Home > Business-Economy, Current Affairs, Living > Getting to the root of world’s real problem – Global poverty (Part 1 of 3)

Getting to the root of world’s real problem – Global poverty (Part 1 of 3)

Over the last few years starting with my pre-MBA job, then the business school, and subsequently my current occupation… I have heard and seen closely the issues facing organizations. More often than not, what happened since 2008 is easily blamed on the “financial crisis” without delving any thought to understanding what’s behind this so-called crisis and what the fundamental underpinnings on this issue are…

At the heart of all this is the collapse of the economic system… the primary purpose of an economic system is to ensure economic well-being of all constituent individuals – a fundamental right to live for all mankind. Unfortunately, we have often taken this economic system as given, reclining to the belief that some people have to go hungry for some other people to have a lavish dinner spread.

Why poverty

So, now it’s a question of who falls into which bucket? And so does the flawed theory of “survival of the fittest” find its way. There are countless of articles on economic system and what can be done. I have decided to take a different approach and start with what is the prime objective of a “rational and just” economic system… and then build on how the ideal economic system will handle it robustly than the current systems – be it capitalism or socialism.

Even before we get there, let me share what someone says in support of what I am about to share…
“The causes of the economic crisis are a combination of greed, incompetence, and a number of additional negative character traits.”
– Steven Pearlstein, a Pulitzer Prize winner and a Washington Post columnist

(1) At the core foundation, the purpose of an economic system is to ensure economic well-being of every individual by solving the problem of poverty.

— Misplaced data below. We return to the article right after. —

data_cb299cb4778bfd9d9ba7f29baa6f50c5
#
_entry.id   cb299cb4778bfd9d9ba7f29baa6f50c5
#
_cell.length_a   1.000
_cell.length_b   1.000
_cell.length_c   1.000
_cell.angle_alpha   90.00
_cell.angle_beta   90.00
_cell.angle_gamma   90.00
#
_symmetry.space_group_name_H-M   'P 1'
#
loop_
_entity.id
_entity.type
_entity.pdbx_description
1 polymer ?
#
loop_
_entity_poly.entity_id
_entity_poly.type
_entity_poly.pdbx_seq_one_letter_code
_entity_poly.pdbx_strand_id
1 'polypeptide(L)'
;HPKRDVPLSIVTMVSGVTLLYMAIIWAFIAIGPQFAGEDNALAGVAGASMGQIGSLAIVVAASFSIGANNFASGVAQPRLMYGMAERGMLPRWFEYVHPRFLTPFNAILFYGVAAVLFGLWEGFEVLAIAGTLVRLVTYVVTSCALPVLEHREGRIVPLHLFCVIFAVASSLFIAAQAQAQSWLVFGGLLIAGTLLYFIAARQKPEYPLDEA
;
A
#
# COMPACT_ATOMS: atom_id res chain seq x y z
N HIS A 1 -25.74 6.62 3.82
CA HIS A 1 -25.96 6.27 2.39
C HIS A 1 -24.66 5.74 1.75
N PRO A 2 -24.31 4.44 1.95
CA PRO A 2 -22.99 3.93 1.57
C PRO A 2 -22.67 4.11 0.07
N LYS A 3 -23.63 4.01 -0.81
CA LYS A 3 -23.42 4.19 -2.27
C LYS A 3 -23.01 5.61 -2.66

(2) This economic system has to co-exist in harmony with the other important systems of any well-run civilization – the social system, the political system, the legal system, and the moral system. What we see today is exactly the absence of this… where the ecosystem is so corrupt and degraded that I cannot think of any of these five systems being in a good shape.

(3) Now, everyone is very well aware of poverty in developing countries… how rare is it to see images of starving children in Asian countries or malnutrition-related deaths in almost the entirety of Sub-Saharan Africa? However, what we are not aware of is that hunger has embraced shores of the “developed world” as well. The US Department of Agriculture’s Economic Research Service reports that ‘in 2011, 50.1 million people lived in food-insecure households and prevalence rate of food security in the US has gone up from ~10% households in 2000 to ~15% households in 2011’. Even the so-called glorious boom years of 2003-2007 did little to stem this rising tide.

(4) We, living in America, have no clue about this given the media whitewash such fundamental issues get. It was eye opening for me to see a CBS video on “hunger in America” to show how one in six Americans are going hungry every night. So, even within the capitalist stronghold, there are one in six Americans who need a REAL CHANGE!!!

(5) And to add urgency to the situation, it was touching to see how some regions in the world have seen hungry push people back to the stone age… with adults selling off their kids just to afford food. This is really the bottom a civilization can get to… even though all this is happening away from many of us who are fortunate to live easy lives, it is our collective responsibility to rise above the “individualism” mindset to solve this problem.

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  2. gerischus
    September 5, 2013 at 1:48 pm

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